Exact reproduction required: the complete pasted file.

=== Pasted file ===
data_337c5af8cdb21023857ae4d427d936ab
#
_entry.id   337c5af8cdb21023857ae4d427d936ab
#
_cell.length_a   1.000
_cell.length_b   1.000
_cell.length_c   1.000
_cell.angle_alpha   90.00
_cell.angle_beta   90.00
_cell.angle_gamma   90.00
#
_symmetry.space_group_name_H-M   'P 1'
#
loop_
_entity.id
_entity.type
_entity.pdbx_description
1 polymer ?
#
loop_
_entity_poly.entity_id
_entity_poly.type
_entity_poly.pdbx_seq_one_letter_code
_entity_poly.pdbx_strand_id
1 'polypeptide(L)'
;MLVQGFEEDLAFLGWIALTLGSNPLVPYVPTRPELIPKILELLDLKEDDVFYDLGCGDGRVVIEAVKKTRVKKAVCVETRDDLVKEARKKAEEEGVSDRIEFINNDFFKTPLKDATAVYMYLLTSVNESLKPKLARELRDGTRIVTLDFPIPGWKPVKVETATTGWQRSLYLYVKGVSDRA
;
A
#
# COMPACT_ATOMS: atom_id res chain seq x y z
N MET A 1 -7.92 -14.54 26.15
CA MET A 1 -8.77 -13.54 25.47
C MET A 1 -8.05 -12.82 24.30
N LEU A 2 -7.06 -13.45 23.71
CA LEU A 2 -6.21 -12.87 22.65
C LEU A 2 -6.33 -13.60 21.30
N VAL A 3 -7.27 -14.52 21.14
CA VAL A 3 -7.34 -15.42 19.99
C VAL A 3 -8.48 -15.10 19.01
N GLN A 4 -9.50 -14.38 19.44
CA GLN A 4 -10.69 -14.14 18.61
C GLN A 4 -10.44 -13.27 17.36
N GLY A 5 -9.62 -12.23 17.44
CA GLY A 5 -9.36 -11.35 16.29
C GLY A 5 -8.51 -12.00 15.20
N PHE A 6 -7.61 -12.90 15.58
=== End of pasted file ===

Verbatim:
data_337c5af8cdb21023857ae4d427d936ab
#
_entry.id   337c5af8cdb21023857ae4d427d936ab
#
_cell.length_a   1.000
_cell.length_b   1.000
_cell.length_c   1.000
_cell.angle_alpha   90.00
_cell.angle_beta   90.00
_cell.angle_gamma   90.00
#
_symmetry.space_group_name_H-M   'P 1'
#
loop_
_entity.id
_entity.type
_entity.pdbx_description
1 polymer ?
#
loop_
_entity_poly.entity_id
_entity_poly.type
_entity_poly.pdbx_seq_one_letter_code
_entity_poly.pdbx_strand_id
1 'polypeptide(L)'
;MLVQGFEEDLAFLGWIALTLGSNPLVPYVPTRPELIPKILELLDLKEDDVFYDLGCGDGRVVIEAVKKTRVKKAVCVETRDDLVKEARKKAEEEGVSDRIEFINNDFFKTPLKDATAVYMYLLTSVNESLKPKLARELRDGTRIVTLDFPIPGWKPVKVETATTGWQRSLYLYVKGVSDRA
;
A
#
# COMPACT_ATOMS: atom_id res chain seq x y z
N MET A 1 -7.92 -14.54 26.15
CA MET A 1 -8.77 -13.54 25.47
C MET A 1 -8.05 -12.82 24.30
N LEU A 2 -7.06 -13.45 23.71
CA LEU A 2 -6.21 -12.87 22.65
C LEU A 2 -6.33 -13.60 21.30
N VAL A 3 -7.27 -14.52 21.14
CA VAL A 3 -7.34 -15.42 19.99
C VAL A 3 -8.48 -15.10 19.01
N GLN A 4 -9.50 -14.38 19.44
CA GLN A 4 -10.69 -14.14 18.61
C GLN A 4 -10.44 -13.27 17.36
N GLY A 5 -9.62 -12.23 17.44
CA GLY A 5 -9.36 -11.35 16.29
C GLY A 5 -8.51 -12.00 15.20
N PHE A 6 -7.61 -12.90 15.58